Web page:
Higher rates by a fiscal thread, good Eurozone news before the Eurovision, and delayed normalization for cross-asset correlations 

  • US: High interest rates hanging by a fiscal thread. This week on 1 May, while 160 countries celebrated Labor Day, the Fed was far from idle: Central bank policymakers kept rates steady at a range of 5.25% to 5.5%. Apart from a tiny surprise on the rapid slowdown of Quantitative Tightening as of June, all eyes were on high US growth and sticky inflation questioning the so-called terminal rate. We find evidence that the current market pricing of 4% by end-2025 seems largely influenced by large immigration and loose fiscal policy. The “3% growth / 4% interest rates” regime fueled by loose fiscal policy will push interest expenses and debt-to-GDP ratio to record highs before long. The pending election “just isn’t part of our thinking,” Chairman Powell emphasized at the press conference yet fiscal consolidation will eventually weigh on growth and interest rates. Our medium-term view for the Fed interest rate is thus closer to 3%. 
  • Eurozone: Green shoots for growth just in time for the Eurovision. Just in time for the Eurovision in Malmö 7-11 May, the Eurozone has emerged from five quarters of stagnation (+0.3% q/q in Q1), indicating the start of a gradual economic recovery. Meanwhile, ongoing disinflation continues in line with expectations, with core inflation dropping to 2.7% – the lowest level in more than two years. However, the economy continues to show a clear divide, with a thriving services sector and a lagging goods sector, each impacting overall growth and inflation in distinct ways. In this context, we continue to expect the ECB to initiate two rate cuts this year, starting as early as June.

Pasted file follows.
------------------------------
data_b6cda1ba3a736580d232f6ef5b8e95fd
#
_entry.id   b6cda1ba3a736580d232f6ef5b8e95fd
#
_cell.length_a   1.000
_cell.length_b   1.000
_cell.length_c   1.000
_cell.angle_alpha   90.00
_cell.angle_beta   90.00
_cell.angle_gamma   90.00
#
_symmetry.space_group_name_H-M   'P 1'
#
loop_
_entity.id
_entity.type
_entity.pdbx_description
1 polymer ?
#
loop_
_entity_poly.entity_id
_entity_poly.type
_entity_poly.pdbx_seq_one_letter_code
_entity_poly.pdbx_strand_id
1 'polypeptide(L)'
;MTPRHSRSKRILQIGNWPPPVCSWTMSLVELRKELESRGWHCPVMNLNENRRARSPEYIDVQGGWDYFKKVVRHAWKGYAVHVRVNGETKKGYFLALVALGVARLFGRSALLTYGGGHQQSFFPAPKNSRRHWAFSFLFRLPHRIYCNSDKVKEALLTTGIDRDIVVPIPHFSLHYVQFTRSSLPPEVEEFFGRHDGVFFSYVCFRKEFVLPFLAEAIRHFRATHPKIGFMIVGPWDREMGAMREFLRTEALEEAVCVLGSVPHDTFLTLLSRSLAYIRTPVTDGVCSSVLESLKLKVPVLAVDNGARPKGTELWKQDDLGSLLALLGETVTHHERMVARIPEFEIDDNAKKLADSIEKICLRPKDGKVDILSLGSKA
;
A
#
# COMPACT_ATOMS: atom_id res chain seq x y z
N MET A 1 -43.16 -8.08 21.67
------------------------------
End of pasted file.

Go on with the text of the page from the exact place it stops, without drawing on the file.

• Cross-asset correlations: Normalization takes time. Traditional cross-asset correlations broke during the 2022-2023 abrupt interest rates increase. Now that policy rates have peaked across the developed world, markets expect a policy reversal as both inflation and economic resilience reduce. Yet, with the first rate cut in the US being priced further out in the future, a return to normal cross asset correlations will be delayed. 
Ludovic Subran
Allianz SE
Jordi Basco Carrera
Allianz SE
Maddalena Martini
Allianz SE Branch Rome
Björn Griesbach
Allianz SE
Maxime Darmet
Allianz Trade
Jasmin Gröschl
Allianz SE